What type of research design is it?
Here is student Amy’s answer:
I think my research would be considered pure research more than applied since I am looking at how cultural attitudes change over time.
It is also explanatory since I want to find out the reasons why attitudes have changed.
Which method will you use to collect your data?
Here is student Amy’s answer:
I will use interviews and survey questions to collect qualitative data on people’s attitudes based on their age.
What do social scientists study?
The research topics covered in anthropology, psychology, and sociology are incredibly varied: everything from the colour of the cracker package that shoppers find most attractive to how to prevent wars and genocide. Many researchers today are interested in how society is changing as a result of new social networking tools and changing attitudes towards interpersonal relationships.
See for yourself. Do a search to find three research articles or stories about studies in the social sciences. For each article or story, identify what social science discipline it most relates to, the type of research it represents, and the main research method used. Use the following key words to locate three social science studies:
- social science
Record your findings in the “Summary of three social science studies (Opens in new window).”
Ethics in social science research
As you have seen, there is an incredible variety in the types of research questions found in the social sciences. But they all have one thing in common – they need to be conducted according to a recognized code of ethics.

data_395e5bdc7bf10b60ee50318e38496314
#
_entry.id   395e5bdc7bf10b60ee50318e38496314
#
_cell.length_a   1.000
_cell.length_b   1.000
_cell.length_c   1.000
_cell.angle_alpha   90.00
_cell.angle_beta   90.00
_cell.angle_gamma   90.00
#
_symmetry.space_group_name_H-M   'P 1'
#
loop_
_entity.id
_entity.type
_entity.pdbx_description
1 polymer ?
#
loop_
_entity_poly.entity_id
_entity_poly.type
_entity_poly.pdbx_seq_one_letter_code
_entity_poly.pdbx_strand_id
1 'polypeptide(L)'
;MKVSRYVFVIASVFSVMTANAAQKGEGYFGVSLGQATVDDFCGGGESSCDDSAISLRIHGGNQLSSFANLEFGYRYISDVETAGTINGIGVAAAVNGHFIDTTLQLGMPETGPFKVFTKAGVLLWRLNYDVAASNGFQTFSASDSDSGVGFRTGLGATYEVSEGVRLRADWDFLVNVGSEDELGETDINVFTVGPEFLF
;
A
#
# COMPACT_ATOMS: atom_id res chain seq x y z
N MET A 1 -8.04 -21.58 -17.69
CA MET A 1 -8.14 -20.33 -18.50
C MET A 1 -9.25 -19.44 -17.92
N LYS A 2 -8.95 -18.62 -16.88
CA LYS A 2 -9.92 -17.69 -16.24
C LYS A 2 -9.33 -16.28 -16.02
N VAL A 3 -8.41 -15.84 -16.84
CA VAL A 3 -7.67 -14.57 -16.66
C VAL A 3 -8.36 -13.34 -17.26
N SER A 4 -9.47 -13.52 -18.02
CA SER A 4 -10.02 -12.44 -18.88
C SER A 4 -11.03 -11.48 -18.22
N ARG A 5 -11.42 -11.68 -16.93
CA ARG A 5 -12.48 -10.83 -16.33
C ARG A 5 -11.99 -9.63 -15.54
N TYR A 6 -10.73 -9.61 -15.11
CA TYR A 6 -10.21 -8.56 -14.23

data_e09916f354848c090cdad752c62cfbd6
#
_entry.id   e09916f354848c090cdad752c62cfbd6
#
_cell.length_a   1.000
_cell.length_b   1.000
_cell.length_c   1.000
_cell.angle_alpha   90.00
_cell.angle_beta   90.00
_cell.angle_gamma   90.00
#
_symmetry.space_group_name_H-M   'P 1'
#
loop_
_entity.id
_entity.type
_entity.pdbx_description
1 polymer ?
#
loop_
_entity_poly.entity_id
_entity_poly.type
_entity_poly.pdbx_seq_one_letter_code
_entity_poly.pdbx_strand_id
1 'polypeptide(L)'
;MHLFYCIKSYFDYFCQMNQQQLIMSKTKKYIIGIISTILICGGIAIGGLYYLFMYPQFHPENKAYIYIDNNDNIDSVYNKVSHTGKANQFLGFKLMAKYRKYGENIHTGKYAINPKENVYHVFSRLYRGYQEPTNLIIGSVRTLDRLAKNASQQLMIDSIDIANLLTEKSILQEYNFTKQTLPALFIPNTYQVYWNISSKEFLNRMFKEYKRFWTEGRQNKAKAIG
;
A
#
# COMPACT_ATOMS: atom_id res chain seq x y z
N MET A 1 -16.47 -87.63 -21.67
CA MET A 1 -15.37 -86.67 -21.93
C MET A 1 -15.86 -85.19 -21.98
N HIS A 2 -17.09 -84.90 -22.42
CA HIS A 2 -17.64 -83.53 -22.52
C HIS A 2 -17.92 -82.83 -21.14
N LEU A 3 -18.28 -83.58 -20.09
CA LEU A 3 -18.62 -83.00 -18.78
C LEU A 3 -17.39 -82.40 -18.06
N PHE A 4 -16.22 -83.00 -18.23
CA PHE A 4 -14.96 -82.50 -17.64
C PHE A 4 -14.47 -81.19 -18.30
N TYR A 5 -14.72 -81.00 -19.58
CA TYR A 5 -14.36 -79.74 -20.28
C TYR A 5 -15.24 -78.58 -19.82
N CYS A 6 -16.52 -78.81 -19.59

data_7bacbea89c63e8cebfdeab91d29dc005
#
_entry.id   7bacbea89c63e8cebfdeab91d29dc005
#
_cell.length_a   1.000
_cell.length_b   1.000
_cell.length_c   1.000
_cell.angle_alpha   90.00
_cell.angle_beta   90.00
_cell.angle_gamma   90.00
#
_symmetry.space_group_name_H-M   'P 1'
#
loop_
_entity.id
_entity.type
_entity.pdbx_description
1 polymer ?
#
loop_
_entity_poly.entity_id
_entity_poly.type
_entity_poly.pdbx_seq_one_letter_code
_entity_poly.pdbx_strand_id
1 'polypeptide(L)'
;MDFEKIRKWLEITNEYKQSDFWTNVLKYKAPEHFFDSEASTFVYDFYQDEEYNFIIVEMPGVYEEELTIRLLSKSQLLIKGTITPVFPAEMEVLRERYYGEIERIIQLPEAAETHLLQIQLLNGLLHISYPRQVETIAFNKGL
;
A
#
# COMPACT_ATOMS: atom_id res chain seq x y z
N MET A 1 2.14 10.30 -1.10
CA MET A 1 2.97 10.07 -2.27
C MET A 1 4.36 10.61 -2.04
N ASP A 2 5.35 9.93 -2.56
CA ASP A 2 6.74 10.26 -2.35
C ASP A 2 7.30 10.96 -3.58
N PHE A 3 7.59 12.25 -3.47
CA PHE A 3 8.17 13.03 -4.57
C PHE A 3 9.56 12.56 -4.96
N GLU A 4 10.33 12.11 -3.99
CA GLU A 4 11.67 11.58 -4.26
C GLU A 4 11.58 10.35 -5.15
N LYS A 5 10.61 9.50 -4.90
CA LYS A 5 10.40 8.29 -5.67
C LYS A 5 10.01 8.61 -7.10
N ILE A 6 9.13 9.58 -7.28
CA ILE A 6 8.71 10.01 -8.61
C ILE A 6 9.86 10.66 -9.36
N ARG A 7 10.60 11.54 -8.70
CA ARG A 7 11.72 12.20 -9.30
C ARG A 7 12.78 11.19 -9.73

Ethics are a system of rules and moral expectations that guide the conduct of social scientists in their research. Why do we need these rules?
Take a moment to think about and list some possible problems that a social scientist might encounter when doing research on human subjects.
Here’s an example to get you started: exposing volunteer research subjects to potentially dangerous conditions within the experiment!
What other types of problems can you think of?
There are many potential problems. Here is student Joon’s answer:
Could cause severe emotional problems for the human subjects. Maybe also cause them public embarrassment that could lead to bullying.
The use of human subjects in social science studies requires anthropologists, psychologists, and sociologists to use extreme caution while conducting their research to be sure no one is harmed in any way. As a result, codes of ethics have been developed to guide the behaviour of social science researchers to protect the rights of their human subjects.